Stephen B. Wicker and Stephanie Santoso, The Breakdown of a Paradigm – Cellular Regime Change and the Death of the Wiretap
Comment by: Susan Landau
Workshop draft abstract:
The coming change from a centralized cellular network to an end-to-end architecture imperils both law enforcement surveillance and the content/context model embodied in ECPA and CALEA. This paper explores the nature of the new technology, and suggests possible models for future legislation.
Traditional cellular is a wireless add-on to a network, the public switched telephone network (PSTN), whose basic architecture is highly centralized. The endpoints – the handsets – have virtually no control over how calls are processed. This centralized architecture has enabled wiretaps, pen registers, and trap and trace devices, all dependent on the handset passing content and context information to the network for processing. This centralized architecture is in sharp contrast to the “end-to-end” architecture exemplified by the Internet. The network fabric of the Internet contains routers that generally operate only at the network, data link, and physical layer. Higher layer activity, from transport up to the application layer, resides in the endpoints. Barbara van Schewick  and others have shown that this end-to-end approach provides better performance, is more economical, and greatly spurs innovation relative to centralized architectures. There is thus strong pressure for centralized networks to move towards an end-to-end approach.
Voice-over-IP represents an initial movement in this direction. Though still centrally controlled, VoIP telephony promised to free voice and data traffic from having to follow the same network path. CALEA reigned in this process by requiring a single point (usually in the form of a session border controller) that facilitates the creation of a duplicate packet stream that can be routed to law enforcement. Law enforcement is thus able to “maintain technological capabilities commensurate with existing statutory authority” . Universal Mobile Access (UMA) is a more ominous development. UMA allows cellular handsets to offload data and voice to unlicensed WiFi channels when such channels are available. Once again, a central point of focus – in this case, the network controller – preserves data collection capabilities.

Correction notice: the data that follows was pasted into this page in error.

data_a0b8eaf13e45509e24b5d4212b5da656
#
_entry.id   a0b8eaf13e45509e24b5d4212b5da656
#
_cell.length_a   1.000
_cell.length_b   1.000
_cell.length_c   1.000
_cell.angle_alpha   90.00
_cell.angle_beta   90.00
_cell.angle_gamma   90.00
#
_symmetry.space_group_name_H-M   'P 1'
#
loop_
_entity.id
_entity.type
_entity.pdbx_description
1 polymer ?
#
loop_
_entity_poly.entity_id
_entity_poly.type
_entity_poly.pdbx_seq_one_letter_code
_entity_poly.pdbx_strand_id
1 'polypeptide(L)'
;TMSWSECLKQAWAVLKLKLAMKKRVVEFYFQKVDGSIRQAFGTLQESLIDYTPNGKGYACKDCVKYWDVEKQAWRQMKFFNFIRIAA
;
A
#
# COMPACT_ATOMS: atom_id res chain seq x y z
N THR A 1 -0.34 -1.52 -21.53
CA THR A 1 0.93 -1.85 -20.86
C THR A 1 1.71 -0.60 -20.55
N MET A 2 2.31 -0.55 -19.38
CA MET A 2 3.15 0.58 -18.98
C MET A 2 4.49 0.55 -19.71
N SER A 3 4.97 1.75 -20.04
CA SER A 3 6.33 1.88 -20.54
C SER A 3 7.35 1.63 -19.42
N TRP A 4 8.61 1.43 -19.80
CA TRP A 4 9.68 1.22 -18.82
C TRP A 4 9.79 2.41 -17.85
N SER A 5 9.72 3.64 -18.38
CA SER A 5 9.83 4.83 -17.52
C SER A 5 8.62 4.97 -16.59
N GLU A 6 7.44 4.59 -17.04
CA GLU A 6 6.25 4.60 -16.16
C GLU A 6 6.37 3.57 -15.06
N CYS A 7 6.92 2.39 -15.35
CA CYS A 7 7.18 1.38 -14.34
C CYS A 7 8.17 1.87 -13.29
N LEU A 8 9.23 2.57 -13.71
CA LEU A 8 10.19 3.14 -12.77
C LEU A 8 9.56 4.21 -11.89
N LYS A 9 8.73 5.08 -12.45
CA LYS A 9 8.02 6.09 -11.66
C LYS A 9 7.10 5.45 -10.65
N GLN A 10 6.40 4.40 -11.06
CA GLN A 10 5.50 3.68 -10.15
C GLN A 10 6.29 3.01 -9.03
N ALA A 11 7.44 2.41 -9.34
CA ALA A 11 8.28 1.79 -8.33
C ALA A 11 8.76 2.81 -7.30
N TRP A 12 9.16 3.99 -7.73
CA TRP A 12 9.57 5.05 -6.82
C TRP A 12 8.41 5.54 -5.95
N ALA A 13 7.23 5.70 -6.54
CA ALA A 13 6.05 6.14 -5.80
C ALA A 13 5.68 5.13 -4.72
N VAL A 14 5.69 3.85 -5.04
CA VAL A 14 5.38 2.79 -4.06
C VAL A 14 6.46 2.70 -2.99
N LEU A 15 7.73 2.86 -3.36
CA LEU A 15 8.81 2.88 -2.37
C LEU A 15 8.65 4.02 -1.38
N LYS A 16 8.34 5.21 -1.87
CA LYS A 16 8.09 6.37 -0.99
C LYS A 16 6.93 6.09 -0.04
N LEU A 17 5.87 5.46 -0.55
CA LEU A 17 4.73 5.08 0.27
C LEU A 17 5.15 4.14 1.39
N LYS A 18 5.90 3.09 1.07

The endpoint of the cellular technology trajectory is becoming clear. A combination of unlicensed spectrum and open-source development will result in a commons-based cellular system with an end-to-end architecture. This paper considers what such a cellular network might look like. Incorporating the work of Elinor Ostrom  and the Open Source revolution , this paper explores how network routing and handset location algorithms can be developed in such a manner that wiretaps, pen registers, and trap and trace devices will be completely obsolete. In particular, the paper considers networks that have no concept of dialing, and have no centralized location databases. Having established a general model for a commons-based cellular system, possible solutions for limited, yet effective support for law enforcement data collection will be considered that acknowledge the nature of the new technology. Consideration of appropriate alternatives to the content/context distinction will also be provided.
 Barbara van Schewick, Internet Architecture and Innovation, Cambridge: MIT Press 2010.
 Freeh, Louis Joseph, “Digital Telephony and Law Enforcement Access to Advanced Telecommunications Technologies and Services,” Joint Hearings on H.R. 4922 and S. 2375, 103d Cong. 7, 1994.
 Hess, C. and Ostrom, E. Understanding Knowledge as a Commons: From Theory to Practice, MIT Press: Boston, 2006.
 Glyn Moody, Rebel Code: Linux And The Open Source Revolution, Cambridge MA: Basic Books, 2002.